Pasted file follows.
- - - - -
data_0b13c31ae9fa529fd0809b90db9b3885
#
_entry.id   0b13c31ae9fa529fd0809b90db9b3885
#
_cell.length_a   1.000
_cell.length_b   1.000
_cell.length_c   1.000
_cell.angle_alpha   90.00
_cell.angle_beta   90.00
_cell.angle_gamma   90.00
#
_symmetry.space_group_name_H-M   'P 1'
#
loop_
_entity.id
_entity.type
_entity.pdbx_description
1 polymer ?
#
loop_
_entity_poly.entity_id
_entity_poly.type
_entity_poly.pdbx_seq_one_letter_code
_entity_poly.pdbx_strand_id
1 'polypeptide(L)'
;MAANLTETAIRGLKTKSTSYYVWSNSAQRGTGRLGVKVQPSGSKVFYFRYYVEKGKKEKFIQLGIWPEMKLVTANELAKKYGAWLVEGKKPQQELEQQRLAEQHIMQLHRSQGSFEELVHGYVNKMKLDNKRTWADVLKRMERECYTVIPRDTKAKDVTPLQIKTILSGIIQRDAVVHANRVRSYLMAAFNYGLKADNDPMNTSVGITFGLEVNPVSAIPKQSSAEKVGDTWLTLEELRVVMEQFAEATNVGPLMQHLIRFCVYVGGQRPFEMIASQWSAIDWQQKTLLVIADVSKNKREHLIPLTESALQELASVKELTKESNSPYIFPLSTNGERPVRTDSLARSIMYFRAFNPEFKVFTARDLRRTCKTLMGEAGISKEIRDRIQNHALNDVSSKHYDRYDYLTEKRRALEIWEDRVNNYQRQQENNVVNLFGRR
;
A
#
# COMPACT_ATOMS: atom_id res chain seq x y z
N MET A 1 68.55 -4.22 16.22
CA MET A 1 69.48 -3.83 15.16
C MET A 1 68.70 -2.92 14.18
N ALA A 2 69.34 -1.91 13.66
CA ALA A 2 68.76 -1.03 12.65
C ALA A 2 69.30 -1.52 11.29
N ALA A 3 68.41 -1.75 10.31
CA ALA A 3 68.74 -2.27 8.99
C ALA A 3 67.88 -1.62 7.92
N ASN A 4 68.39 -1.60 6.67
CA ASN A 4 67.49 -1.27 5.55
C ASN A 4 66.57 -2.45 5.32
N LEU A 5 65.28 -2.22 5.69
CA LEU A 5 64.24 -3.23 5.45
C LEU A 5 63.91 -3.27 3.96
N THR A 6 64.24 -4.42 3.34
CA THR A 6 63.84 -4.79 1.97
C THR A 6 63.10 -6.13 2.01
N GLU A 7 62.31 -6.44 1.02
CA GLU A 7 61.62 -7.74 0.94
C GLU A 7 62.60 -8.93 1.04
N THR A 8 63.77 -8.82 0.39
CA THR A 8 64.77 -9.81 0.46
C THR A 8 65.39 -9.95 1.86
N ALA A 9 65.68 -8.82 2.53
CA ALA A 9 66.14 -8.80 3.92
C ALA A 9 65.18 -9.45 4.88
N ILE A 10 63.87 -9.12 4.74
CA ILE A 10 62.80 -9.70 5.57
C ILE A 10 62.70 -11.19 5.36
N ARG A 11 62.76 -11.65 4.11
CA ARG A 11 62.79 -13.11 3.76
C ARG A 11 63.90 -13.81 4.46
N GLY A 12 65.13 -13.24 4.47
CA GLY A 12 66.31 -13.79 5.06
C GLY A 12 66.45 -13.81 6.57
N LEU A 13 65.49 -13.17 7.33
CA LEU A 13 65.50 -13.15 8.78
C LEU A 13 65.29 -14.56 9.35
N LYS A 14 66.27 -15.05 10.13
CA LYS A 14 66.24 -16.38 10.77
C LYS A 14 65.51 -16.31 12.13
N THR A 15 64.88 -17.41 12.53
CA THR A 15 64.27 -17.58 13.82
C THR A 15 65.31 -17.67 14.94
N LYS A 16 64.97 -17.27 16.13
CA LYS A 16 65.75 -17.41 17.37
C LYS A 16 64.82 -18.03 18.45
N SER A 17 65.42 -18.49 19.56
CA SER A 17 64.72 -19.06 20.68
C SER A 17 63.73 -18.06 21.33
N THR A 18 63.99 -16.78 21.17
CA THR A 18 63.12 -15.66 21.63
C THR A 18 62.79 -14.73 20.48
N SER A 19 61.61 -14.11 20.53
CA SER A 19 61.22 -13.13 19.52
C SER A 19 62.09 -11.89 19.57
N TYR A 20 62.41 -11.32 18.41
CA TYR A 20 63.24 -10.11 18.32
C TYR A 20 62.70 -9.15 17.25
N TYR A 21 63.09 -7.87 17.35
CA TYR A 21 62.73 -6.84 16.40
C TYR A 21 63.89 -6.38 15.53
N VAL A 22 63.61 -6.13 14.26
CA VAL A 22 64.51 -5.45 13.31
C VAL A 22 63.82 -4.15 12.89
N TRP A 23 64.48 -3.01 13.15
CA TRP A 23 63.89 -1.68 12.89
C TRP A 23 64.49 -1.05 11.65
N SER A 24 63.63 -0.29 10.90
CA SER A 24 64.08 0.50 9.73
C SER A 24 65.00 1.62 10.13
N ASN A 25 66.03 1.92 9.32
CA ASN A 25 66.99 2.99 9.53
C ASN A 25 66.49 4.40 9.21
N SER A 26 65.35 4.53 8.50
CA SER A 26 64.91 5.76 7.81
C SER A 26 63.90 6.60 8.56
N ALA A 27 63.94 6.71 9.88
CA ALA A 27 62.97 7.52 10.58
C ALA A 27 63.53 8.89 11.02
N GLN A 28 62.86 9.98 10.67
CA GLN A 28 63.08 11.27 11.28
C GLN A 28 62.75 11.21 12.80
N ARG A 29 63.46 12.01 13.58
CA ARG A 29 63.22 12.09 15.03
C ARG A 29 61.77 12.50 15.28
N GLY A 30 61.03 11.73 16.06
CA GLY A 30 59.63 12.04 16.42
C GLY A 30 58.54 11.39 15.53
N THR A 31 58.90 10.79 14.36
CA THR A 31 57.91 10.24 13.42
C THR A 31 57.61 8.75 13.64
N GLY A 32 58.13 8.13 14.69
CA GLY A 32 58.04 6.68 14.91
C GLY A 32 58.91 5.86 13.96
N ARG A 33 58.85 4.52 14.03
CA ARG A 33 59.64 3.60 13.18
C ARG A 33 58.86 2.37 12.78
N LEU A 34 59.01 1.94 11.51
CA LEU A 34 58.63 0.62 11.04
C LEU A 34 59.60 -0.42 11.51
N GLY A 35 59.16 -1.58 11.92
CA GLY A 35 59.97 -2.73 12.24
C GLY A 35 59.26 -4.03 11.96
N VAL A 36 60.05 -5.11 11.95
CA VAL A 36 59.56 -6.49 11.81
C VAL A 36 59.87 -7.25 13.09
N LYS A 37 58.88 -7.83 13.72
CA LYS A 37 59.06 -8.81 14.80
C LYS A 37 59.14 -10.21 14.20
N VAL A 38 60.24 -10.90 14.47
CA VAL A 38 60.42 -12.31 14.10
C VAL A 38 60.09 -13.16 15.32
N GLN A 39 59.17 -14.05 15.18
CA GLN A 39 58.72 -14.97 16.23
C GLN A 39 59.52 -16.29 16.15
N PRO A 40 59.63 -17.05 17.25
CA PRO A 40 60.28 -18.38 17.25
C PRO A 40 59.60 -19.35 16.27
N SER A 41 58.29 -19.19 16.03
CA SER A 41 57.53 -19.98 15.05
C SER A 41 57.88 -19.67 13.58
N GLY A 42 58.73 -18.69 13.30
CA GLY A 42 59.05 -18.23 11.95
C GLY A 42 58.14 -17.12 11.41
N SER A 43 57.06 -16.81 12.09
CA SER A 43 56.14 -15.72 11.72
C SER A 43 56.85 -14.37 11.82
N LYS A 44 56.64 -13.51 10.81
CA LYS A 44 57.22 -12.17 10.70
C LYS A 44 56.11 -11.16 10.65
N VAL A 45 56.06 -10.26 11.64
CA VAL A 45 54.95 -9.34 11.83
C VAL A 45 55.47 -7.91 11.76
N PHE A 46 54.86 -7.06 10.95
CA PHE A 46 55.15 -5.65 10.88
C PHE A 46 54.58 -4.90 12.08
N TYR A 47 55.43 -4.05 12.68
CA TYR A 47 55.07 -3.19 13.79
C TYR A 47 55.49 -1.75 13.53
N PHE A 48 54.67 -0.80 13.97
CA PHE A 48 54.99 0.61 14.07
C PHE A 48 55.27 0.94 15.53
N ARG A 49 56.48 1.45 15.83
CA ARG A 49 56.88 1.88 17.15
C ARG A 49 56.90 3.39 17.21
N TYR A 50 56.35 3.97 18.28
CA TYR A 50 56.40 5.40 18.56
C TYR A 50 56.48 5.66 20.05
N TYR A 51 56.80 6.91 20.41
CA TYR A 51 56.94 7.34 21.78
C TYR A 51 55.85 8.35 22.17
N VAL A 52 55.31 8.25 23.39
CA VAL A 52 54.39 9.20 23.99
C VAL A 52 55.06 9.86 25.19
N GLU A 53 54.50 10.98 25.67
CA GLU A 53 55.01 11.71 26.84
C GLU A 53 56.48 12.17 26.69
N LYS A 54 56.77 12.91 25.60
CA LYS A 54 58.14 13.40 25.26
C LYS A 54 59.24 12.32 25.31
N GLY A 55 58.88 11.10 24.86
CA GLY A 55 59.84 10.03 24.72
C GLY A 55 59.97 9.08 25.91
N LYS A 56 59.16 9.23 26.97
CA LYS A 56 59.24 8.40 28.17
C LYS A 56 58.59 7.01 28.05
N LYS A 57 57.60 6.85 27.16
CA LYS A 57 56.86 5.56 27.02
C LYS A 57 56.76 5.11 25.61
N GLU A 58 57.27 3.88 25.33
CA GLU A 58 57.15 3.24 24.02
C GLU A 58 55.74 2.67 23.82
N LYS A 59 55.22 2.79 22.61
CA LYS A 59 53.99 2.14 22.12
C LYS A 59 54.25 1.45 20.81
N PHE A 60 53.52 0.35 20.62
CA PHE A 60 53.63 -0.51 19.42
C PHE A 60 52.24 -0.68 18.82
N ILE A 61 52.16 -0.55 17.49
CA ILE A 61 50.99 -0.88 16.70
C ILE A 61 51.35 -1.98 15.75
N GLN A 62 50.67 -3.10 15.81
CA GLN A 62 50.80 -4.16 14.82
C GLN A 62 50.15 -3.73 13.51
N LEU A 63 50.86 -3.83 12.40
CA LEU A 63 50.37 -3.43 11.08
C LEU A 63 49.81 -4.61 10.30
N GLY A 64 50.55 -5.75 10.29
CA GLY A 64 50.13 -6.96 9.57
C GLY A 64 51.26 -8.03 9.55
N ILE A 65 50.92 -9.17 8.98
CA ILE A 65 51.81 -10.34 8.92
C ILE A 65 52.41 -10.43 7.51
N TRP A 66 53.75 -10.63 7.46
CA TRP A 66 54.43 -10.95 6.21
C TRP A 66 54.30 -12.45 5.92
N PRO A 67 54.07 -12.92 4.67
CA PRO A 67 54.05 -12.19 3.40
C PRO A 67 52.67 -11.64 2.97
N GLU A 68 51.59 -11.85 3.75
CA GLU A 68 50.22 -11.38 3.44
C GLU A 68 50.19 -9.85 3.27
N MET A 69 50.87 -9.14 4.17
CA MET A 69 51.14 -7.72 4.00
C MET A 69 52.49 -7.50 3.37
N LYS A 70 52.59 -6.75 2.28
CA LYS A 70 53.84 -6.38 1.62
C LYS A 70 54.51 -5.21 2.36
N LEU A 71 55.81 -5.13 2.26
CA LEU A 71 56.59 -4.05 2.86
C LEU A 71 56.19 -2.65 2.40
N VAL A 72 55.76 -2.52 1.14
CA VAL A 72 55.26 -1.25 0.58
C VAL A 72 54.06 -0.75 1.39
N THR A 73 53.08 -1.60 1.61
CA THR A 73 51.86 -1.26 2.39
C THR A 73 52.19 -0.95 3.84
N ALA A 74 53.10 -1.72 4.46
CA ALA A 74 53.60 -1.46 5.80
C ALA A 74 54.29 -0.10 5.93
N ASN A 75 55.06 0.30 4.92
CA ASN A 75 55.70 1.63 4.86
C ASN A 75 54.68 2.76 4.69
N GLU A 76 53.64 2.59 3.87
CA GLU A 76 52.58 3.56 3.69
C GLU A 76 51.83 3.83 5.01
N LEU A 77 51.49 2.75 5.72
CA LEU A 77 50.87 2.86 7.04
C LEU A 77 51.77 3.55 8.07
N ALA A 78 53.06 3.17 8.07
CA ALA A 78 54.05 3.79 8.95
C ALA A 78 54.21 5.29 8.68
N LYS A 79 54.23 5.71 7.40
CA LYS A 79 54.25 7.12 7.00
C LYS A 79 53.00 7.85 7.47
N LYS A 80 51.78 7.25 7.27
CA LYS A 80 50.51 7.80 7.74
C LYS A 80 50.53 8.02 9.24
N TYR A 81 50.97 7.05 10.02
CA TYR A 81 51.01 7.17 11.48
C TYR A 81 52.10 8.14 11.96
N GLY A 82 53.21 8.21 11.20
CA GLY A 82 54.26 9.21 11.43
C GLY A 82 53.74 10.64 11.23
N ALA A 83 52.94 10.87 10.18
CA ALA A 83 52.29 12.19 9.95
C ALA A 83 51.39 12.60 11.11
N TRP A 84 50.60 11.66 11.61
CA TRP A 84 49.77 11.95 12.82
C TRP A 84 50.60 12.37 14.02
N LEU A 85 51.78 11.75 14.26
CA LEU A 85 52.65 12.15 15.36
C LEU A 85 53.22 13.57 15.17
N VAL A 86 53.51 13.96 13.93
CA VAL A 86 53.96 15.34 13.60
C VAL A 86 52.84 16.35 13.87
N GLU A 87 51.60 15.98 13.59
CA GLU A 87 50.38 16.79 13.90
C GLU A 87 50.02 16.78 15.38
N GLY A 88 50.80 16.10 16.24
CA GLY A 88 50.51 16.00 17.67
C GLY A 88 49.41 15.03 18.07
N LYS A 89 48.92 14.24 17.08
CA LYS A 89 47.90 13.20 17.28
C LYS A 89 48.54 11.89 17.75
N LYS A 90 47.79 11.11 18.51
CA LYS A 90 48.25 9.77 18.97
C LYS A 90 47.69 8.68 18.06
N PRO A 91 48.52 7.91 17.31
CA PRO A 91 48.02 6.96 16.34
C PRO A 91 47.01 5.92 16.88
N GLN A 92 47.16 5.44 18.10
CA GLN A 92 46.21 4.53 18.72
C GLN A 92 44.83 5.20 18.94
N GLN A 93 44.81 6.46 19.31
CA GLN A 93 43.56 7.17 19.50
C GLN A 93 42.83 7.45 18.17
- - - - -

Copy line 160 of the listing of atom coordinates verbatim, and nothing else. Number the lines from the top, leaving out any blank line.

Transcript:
N LYS A 44 56.64 -13.51 10.81